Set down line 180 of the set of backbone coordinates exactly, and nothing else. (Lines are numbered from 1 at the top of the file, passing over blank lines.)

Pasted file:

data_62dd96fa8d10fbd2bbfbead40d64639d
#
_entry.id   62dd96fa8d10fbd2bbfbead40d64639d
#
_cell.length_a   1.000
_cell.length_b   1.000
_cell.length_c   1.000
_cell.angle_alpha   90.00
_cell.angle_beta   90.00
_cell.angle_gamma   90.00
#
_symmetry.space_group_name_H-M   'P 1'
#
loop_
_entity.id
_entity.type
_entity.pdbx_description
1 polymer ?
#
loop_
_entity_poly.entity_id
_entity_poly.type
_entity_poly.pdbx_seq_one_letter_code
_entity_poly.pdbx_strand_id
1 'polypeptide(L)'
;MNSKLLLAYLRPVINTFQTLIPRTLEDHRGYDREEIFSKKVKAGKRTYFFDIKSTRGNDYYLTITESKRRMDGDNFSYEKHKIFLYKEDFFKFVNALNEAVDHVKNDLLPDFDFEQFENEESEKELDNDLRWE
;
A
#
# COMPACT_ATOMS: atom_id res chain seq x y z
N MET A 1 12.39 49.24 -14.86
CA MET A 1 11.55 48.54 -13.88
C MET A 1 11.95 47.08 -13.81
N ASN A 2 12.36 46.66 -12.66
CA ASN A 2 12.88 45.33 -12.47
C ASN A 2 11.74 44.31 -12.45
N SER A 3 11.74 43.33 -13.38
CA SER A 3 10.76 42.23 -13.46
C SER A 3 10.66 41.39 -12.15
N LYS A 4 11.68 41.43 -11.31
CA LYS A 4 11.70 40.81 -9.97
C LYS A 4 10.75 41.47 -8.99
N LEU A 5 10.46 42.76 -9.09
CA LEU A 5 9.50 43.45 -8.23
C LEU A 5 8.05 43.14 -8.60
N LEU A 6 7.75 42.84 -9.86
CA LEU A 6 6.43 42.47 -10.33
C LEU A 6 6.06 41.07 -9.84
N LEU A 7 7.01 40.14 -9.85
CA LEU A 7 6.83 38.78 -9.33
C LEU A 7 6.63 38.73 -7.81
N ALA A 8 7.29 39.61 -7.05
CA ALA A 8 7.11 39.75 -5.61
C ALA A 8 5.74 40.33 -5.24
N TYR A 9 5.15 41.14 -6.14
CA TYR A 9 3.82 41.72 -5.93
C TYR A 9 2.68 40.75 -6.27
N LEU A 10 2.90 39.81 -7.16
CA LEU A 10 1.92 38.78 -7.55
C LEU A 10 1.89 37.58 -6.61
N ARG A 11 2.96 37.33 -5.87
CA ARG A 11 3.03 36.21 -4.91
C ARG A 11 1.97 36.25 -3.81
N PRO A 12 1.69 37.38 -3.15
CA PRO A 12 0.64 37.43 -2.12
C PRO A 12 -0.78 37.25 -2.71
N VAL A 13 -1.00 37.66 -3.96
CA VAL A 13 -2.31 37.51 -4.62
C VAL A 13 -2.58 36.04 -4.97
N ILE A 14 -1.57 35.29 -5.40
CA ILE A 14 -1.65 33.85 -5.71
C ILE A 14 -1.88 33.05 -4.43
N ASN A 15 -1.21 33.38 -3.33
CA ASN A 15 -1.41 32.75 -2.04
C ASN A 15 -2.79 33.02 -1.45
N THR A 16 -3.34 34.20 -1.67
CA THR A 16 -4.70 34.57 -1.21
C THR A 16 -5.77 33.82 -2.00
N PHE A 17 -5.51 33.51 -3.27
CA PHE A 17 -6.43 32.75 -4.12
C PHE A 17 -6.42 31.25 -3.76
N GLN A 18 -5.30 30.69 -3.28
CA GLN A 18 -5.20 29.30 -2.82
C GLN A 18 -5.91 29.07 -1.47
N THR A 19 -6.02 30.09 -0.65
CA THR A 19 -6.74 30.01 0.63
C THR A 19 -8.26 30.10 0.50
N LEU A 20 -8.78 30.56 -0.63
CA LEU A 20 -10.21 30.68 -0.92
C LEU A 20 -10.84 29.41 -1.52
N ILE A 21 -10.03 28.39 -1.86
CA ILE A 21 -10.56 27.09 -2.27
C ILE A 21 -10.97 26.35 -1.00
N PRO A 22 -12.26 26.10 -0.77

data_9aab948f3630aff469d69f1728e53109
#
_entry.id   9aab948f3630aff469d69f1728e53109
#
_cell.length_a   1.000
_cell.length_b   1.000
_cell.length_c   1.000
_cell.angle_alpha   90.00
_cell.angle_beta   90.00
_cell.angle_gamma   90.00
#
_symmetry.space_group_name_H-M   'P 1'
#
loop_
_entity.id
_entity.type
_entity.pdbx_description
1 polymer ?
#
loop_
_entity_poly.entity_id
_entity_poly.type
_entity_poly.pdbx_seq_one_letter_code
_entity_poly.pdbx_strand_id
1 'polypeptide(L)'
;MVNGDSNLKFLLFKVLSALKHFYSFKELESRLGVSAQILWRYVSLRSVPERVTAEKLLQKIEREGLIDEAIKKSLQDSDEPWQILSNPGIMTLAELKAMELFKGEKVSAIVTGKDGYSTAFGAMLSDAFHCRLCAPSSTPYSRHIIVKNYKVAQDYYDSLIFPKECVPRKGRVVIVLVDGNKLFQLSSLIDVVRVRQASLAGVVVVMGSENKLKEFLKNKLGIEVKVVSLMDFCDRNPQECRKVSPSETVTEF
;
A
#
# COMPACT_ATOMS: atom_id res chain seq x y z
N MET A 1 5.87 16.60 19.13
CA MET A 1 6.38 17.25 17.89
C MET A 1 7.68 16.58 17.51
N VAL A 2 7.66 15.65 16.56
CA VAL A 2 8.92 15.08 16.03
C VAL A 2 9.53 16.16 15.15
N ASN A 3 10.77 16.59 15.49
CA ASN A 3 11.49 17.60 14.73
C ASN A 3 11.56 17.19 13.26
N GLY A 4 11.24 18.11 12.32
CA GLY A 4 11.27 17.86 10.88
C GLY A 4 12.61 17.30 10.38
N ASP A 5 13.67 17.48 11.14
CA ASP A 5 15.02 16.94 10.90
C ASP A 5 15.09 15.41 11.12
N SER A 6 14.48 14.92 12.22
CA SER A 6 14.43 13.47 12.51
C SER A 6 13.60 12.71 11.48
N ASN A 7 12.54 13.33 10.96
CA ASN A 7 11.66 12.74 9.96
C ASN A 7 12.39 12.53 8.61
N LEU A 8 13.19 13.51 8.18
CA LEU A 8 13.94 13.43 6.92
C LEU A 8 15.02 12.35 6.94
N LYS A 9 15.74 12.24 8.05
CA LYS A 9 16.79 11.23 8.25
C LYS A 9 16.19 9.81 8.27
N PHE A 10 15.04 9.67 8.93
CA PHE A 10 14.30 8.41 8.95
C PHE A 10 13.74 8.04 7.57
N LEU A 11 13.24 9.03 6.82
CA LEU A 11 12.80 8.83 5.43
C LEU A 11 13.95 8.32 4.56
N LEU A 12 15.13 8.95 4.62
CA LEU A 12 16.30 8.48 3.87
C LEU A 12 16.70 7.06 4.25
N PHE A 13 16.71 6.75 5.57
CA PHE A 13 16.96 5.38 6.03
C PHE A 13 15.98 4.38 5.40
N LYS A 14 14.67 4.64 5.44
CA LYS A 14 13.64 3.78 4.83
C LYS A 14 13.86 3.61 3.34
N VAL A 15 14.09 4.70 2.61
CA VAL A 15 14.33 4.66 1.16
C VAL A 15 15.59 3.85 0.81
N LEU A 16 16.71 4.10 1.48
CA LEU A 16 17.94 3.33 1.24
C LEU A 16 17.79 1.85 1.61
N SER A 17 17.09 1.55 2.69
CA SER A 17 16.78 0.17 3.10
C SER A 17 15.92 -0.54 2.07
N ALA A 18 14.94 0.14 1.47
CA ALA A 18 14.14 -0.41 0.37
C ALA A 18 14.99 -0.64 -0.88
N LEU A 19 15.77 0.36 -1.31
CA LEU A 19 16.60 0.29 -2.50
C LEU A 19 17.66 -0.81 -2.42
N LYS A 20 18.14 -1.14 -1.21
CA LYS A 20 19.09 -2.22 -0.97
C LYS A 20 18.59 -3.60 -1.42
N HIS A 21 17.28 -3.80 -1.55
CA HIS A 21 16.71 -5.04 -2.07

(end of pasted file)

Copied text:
CA LEU A 19 16.60 0.29 -2.50